Breaking Up is Hard to Do: Ninth Circuit Confirms Insurer’s Duty to Defend Ends Only When Case Clearly No Longer Has Potentially Covered Claims

On January 27, 2017, the Ninth Circuit affirmed a California district court’s rulings and jury findings that an insurer breached its duty to defend, recognizing that under California law, the expansive duty continues until the case clearly contains no potentially covered claims. The court rejected the insurer’s reliance on the policy’s prior noticed claims exclusion, and affirmed the finding that the insurer denied coverage in bad faith because the insurer anticipated denying the claims from the outset.

In Millennium Laboratories, Inc. v. Darwin Select Insurance Company, Millennium Labs sought personal and advertising injury coverage for underlying cases brought by two of its rivals, Ameritox and Calloway, alleging false advertising. Darwin denied coverage, refusing to provide a defense under its commercial general liability policy. Millennium sued Darwin for declaratory relief to establish Darwin’s duty to defend, breach of contract, and bad faith. The district court granted Millennium summary judgment on the duty to defend, and the jury found that Darwin’s denial of coverage was in bad faith.

In its unpublished opinion, the Ninth Circuit affirmed the district court’s grant of summary judgment to Millennium establishing Darwin’s duty to defend because the claims raised the “possibility” of coverage under the policy. The Court found that Darwin knew from the outset of the claim that Millennium faced potential disparagement claims. Millennium’s tender of claims to the insurer included allegations that Millennium intended to harm Ameritox and instructed its sales reps to do the same, and engaged in a concerted plan to attack Calloway through marketing efforts. The tender also disclosed a presentation by Millennium’s general counsel that said Millennium’s goal was to put Calloway out of business by the end of the year. A sales pitch distributed to Millennium’s sales force at that presentation disparaged Ameritox, stating that Ameritox sold “bad science,” harmed patients, and required governmental oversight.

Although Darwin argued that a policy exclusion for prior noticed claims barred coverage because Millennium had reported  cases to its previous insurer, the Court disagreed. There, because the potential for disparagement claims based on the general counsel’s statements only arose during the Darwin policy period—and such amended claims and allegations in discovery responses were newly tendered to Darwin—Millennium could only have reported the events to Darwin. Combined with Darwin’s failure to cite precedent for applying a prior noticed claims exclusion for events during an occurrence-based policy period and the requirement that policy exclusions be interpreted narrowly, the Court found that the exclusion did not apply and Darwin had breached its duty to defend.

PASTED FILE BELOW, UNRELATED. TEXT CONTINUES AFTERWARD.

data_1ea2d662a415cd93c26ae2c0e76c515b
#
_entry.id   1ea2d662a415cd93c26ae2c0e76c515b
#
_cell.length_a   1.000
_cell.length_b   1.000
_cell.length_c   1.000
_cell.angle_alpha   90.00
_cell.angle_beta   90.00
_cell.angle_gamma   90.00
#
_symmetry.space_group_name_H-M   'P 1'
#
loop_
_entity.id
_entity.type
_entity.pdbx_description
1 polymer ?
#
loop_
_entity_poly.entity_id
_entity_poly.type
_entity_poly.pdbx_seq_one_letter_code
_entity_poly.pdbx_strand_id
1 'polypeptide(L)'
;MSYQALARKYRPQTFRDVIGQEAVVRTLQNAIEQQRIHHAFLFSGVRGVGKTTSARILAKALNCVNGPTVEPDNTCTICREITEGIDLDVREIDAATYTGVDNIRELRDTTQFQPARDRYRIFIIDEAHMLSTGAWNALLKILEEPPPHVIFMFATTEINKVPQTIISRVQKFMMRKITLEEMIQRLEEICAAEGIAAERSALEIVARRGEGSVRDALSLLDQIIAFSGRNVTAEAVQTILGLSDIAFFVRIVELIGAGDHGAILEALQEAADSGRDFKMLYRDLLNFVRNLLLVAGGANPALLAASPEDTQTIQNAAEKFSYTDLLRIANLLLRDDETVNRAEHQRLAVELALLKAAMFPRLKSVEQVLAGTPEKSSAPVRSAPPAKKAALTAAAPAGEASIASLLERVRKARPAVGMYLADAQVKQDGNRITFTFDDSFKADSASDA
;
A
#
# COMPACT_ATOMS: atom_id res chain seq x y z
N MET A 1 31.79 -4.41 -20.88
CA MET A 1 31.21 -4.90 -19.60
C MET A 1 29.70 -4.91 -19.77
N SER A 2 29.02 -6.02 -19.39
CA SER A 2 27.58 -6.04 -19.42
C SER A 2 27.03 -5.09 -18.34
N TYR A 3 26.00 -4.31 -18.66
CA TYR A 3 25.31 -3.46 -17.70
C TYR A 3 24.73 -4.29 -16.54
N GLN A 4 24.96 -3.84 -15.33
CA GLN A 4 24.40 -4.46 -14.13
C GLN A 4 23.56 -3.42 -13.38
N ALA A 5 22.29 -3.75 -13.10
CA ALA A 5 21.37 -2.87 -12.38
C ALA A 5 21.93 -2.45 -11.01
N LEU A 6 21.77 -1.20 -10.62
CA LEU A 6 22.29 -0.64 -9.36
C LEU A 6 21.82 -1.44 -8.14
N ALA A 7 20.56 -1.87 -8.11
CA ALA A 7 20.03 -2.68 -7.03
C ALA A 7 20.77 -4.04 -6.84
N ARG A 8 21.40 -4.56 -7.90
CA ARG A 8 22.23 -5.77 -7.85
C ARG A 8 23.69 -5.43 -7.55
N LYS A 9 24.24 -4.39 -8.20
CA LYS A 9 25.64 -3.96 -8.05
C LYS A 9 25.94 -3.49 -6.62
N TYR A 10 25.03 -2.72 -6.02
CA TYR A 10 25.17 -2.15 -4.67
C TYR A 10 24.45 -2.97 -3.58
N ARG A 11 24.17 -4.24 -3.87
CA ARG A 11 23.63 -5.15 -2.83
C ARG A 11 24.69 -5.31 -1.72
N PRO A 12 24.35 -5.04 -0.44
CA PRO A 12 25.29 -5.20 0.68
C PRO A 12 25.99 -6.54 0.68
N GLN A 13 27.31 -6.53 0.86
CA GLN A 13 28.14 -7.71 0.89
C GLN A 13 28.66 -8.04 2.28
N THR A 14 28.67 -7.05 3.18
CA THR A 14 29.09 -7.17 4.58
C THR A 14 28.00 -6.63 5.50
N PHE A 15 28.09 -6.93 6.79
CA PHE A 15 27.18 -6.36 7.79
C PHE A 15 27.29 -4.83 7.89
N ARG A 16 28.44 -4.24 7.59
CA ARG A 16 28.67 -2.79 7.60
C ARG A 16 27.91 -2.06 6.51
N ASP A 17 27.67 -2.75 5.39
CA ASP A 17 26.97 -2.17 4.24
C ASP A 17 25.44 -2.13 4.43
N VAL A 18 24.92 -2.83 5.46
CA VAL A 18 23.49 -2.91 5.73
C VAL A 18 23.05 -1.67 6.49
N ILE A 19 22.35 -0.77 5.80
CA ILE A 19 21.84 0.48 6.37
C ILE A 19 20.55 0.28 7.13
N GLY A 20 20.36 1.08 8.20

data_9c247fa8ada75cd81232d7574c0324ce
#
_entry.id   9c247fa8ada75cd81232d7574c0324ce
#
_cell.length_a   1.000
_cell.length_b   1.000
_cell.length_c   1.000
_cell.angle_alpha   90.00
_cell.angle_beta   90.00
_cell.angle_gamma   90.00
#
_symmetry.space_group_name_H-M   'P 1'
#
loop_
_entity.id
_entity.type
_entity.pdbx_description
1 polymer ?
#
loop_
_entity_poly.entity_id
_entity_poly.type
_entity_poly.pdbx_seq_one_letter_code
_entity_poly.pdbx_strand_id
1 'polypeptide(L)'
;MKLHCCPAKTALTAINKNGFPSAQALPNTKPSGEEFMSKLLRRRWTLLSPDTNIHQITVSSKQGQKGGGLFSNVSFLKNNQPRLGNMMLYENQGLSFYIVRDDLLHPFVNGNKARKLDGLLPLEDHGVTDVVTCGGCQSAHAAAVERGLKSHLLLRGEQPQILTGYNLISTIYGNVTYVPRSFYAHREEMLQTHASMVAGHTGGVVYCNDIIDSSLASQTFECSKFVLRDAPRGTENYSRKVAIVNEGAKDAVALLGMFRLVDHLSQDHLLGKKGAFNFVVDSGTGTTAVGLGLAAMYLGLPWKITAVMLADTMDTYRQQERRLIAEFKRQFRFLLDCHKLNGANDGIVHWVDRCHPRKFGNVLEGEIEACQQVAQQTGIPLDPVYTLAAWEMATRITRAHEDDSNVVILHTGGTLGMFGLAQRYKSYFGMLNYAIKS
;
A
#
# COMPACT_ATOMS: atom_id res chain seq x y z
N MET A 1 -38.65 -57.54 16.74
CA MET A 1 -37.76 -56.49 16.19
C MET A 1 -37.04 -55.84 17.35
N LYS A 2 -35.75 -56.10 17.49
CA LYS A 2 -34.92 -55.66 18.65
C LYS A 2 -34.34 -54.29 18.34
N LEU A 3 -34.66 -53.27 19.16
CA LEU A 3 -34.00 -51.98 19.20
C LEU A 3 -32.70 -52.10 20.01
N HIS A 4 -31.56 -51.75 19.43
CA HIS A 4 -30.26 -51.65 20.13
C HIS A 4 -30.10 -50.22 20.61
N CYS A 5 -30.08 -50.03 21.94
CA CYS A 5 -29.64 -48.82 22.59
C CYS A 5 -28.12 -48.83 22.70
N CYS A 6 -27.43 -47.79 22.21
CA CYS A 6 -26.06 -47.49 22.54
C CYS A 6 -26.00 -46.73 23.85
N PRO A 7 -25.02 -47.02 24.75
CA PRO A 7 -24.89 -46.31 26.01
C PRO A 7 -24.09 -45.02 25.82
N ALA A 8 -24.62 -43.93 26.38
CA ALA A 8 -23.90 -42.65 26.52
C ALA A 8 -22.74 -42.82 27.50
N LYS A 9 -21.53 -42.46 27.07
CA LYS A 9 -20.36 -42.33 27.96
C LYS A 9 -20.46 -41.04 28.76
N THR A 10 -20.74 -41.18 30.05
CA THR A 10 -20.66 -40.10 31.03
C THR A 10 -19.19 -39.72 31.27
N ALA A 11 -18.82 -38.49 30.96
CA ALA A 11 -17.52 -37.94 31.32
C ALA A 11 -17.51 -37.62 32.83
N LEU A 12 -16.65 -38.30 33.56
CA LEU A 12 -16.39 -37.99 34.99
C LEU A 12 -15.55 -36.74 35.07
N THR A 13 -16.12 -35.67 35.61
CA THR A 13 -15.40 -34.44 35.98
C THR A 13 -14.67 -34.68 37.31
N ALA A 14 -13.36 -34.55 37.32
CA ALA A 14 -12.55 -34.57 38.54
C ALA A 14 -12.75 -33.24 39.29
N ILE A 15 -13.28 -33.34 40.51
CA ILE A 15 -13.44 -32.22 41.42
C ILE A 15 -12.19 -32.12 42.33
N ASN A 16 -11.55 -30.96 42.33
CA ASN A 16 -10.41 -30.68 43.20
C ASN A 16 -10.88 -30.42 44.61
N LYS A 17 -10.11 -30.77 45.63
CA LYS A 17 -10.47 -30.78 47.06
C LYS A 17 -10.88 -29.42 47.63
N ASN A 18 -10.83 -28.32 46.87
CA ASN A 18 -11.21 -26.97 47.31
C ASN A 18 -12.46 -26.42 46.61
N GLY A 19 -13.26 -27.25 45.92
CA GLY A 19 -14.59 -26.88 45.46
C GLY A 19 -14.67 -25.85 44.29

The Court also affirmed the jury’s finding that Darwin had breached the implied covenant of good faith and fair dealing. Evidence showed that Darwin had assigned the claims to an inexperienced employee who recommended further investigation, but Darwin did not conduct a real investigation and instead hired outside counsel in anticipation of a lawsuit. Because the evidence suggested that Darwin anticipated denying Millennium’s claims from the outset, the jury’s verdict was supported by the evidence.

Finally, the Court overturned the district court’s denial of Darwin’s request to terminate its duty to defend Millennium in one of the underlying cases. The Ninth Circuit confirmed that the insurer duty to defend continues so long as a potentially covered claim remains, including to post-trial motions and an appeal. The duty to defend terminated at the point of the judgment, because by the time of the appeal in that underlying case, it was clear that the case no longer involved potentially covered claims for disparagement.

This opinion reaffirms that California law, like the law of many states, recognizes a broad duty to defend where there is a mere potential for coverage.